Mr. Warnock makes reference to other perceived slights and personal fears, none of which is sufficiently severe to raise a constitutional concern.   In sum, we hold with the district court that Mr. Warnock suffered through several unconstitutional prayers by school officials but did not suffer from any unconstitutional harassment.   Hence, we affirm the district court's award of compensatory damages.


 The defendants argue that the district court erred in awarding attorney's fees to Mr. Warnock.   Under 42 U.S.C. § 1988(b), “[i]n any action or proceeding to enforce ․ [§ ] 1983 ․ the court, in its discretion, may allow the prevailing party ․ a reasonable attorney's fee as part of the costs.”   We review the district court's decision for an abuse of discretion.   See Rural Water System # 1 v. City of Sioux Center, 202 F.3d 1035, 1039 (8th Cir.2000), cert. denied, 531 U.S. 820, 121 S.Ct. 61, 148 L.Ed.2d 28 (2000).

 The defendants first maintain that Mr. Warnock was not a prevailing party.   This argument is without merit.   In Farrar v. Hobby, 506 U.S. 103, 113, 113 S.Ct. 566, 121 L.Ed.2d 494 (1992), the Supreme Court made clear that all that is required to be a prevailing party is that the legal relationship between the litigants be altered in favor of the party in question.   Hence, Mr. Warnock clearly qualifies as a prevailing party:  As a result of his suit, the defendants became obligated to pay him $1,000 in compensatory damages, and became subject to an injunction in Mr. Warnock's favor.

 The defendants also maintain that the award of fees to Mr. Warnock was not reasonable, because his recovery was small in comparison to his original prayer for relief and because he needlessly prolonged the length (and hence the cost) of the proceedings.

In Farrar, 506 U.S. at 112-16, 113 S.Ct. 566, the Supreme Court held that a merely technical or de minimis victory might form a reasonable basis for denying an award of fees.   There the Court determined that an award of one dollar in nominal damages after ten years of litigation was too slight a victory to merit fees.  Id. at 114-16, 113 S.Ct. 566. In contrast, Mr. Warnock received a real (if modest) compensatory award, as well as injunctive relief.   Such an award is not so slight as to render the district court's decision to award fees an abuse of discretion.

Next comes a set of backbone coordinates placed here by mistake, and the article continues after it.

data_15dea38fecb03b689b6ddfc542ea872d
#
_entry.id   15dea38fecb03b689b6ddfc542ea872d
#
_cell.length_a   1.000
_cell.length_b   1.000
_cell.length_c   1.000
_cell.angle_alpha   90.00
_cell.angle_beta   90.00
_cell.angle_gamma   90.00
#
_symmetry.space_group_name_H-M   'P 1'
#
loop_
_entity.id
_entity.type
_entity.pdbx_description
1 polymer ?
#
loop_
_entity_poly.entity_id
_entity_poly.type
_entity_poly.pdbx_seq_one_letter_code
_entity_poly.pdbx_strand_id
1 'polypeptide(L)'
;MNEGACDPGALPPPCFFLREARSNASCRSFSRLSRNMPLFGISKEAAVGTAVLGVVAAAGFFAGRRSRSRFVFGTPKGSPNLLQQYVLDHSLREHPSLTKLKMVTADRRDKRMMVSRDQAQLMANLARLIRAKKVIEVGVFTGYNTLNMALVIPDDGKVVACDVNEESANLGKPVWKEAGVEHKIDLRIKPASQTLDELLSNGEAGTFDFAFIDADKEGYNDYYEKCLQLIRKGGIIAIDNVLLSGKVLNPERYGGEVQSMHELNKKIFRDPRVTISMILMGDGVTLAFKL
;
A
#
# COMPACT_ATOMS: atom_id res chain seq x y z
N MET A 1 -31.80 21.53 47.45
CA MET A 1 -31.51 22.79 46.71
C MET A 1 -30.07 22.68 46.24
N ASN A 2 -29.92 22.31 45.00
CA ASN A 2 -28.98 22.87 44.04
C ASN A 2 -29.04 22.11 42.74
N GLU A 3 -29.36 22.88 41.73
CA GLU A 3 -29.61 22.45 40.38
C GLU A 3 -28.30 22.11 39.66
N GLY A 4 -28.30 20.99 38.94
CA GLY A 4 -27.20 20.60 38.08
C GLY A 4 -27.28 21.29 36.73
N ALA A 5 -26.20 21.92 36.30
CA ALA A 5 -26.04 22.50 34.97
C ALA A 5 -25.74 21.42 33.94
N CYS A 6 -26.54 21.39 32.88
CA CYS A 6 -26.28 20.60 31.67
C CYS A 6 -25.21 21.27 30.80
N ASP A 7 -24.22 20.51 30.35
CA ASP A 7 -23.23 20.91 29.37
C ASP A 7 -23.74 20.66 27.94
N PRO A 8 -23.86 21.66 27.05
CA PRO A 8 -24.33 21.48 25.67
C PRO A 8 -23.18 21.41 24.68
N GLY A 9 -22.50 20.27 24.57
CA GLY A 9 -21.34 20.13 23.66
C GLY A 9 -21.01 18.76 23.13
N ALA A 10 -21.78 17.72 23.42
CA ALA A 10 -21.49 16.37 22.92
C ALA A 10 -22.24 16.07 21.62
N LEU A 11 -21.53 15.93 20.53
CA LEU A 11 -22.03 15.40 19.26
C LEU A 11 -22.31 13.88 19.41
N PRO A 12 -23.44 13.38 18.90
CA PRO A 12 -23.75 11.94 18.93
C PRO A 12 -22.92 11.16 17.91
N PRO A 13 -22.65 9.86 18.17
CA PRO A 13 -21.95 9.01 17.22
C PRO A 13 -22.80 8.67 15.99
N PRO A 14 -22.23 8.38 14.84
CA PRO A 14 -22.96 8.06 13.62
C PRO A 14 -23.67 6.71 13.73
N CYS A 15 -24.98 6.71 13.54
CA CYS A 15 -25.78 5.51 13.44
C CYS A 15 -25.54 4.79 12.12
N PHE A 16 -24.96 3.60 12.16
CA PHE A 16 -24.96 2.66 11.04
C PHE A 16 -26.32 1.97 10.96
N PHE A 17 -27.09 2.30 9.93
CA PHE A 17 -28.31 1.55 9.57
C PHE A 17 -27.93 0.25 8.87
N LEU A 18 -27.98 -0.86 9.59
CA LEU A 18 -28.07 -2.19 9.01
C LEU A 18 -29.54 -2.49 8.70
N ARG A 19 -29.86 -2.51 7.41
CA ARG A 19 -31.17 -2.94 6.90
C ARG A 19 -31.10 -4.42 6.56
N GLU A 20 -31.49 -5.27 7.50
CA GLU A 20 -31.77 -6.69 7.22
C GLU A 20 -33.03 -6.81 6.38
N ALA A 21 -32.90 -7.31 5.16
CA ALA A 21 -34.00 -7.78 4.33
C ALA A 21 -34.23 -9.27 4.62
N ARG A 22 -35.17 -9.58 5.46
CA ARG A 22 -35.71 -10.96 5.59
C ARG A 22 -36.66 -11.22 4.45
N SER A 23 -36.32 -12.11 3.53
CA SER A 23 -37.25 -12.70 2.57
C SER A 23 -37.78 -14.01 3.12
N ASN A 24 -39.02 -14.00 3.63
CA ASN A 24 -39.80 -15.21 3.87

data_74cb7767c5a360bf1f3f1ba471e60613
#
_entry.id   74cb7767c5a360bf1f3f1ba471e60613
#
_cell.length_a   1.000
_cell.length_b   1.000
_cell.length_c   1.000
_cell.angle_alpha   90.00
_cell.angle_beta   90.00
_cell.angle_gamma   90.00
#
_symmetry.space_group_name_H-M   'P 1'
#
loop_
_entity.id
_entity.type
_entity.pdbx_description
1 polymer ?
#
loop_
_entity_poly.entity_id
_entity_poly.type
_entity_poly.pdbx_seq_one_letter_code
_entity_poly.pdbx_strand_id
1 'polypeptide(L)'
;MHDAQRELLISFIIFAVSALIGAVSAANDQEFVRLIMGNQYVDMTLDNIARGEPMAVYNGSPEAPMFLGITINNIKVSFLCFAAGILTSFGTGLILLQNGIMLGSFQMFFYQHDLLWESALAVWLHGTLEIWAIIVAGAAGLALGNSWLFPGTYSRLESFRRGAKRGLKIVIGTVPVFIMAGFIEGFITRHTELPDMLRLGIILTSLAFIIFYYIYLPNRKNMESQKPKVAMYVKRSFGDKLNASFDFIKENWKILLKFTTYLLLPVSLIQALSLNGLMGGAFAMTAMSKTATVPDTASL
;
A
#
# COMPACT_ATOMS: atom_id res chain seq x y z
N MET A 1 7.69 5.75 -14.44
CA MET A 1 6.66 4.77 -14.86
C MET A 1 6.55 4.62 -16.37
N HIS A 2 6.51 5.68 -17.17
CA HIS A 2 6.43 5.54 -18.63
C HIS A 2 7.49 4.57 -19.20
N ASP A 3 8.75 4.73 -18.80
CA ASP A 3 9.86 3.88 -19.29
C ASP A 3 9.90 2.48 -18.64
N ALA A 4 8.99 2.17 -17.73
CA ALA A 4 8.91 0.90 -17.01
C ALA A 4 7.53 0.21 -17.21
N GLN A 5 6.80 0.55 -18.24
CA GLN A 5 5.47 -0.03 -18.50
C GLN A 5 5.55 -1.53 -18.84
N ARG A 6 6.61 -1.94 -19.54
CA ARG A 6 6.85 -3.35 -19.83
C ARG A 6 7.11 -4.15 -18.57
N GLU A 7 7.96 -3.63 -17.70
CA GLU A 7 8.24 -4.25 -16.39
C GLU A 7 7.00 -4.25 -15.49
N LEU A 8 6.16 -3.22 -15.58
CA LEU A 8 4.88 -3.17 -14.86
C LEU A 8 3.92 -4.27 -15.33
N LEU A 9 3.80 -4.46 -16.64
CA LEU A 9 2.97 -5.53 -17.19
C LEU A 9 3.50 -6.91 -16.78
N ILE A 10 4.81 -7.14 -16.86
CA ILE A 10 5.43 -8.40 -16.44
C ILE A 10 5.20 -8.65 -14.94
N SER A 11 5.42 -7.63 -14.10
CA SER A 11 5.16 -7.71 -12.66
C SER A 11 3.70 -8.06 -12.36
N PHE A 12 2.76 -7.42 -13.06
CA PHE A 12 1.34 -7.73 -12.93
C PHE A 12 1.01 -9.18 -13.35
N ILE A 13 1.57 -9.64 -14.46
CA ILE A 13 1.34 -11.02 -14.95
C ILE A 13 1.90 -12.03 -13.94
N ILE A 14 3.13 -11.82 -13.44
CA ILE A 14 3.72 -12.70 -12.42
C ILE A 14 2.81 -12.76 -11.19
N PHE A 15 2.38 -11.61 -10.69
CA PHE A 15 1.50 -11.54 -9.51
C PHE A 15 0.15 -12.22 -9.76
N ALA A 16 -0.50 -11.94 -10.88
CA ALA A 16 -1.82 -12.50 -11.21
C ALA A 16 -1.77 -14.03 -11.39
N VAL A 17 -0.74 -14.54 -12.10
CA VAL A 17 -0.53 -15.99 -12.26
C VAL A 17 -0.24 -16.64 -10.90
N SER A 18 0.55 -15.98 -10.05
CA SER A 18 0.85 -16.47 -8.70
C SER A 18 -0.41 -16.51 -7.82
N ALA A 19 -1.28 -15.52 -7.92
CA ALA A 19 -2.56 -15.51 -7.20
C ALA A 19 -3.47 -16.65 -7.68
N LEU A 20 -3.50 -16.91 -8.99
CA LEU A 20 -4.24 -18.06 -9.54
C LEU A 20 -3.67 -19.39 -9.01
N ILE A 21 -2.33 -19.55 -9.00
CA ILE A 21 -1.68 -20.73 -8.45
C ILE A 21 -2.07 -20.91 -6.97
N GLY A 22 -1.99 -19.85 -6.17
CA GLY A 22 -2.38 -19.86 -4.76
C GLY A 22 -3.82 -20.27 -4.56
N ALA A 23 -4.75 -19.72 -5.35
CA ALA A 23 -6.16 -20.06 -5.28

It is true that we must consider the prevailing party's “degree of success” in determining the reasonableness of an award of attorney's fees.   See, e.g., Wal-Mart Stores, Inc. v. Barton, 223 F.3d 770, 772 (8th Cir.2000).   When a party fails to prevail on some of his or her claims and those claims are not intertwined with the claim that he or she did prevail upon, then attorney's fees should not be awarded for work on the non-prevailing claims.  Id. at 772.   This, however, is precisely the principle that the district court applied in Mr. Warnock's case, reducing the prayed for billable hours by half because he did not prevail on his harassment claims.   We detect no error here.

The issue of Mr. Warnock's role in drawing out the litigation strikes us as quintessentially a matter for the district court's discretion.   In light of their need to manage the flow of litigation in their courtrooms, we think that district courts are uniquely situated to judge the reasonableness of various tactics used by attorneys and parties who appear before them, and that such matters are best left to their sound discretion.   The defendants point to nothing that would lead us to a conclusion that the district court abused its discretion in the present circumstances.


We remand the case to the district court for further proceedings not inconsistent with this opinion.


1.   The district court also enjoined the defendants from offering or orchestrating prayers at graduation ceremonies as well as from placing or allowing others to place religious literature in Mr. Warnock's employee mailbox.   The district court's resolution of these issues is not before us on appeal.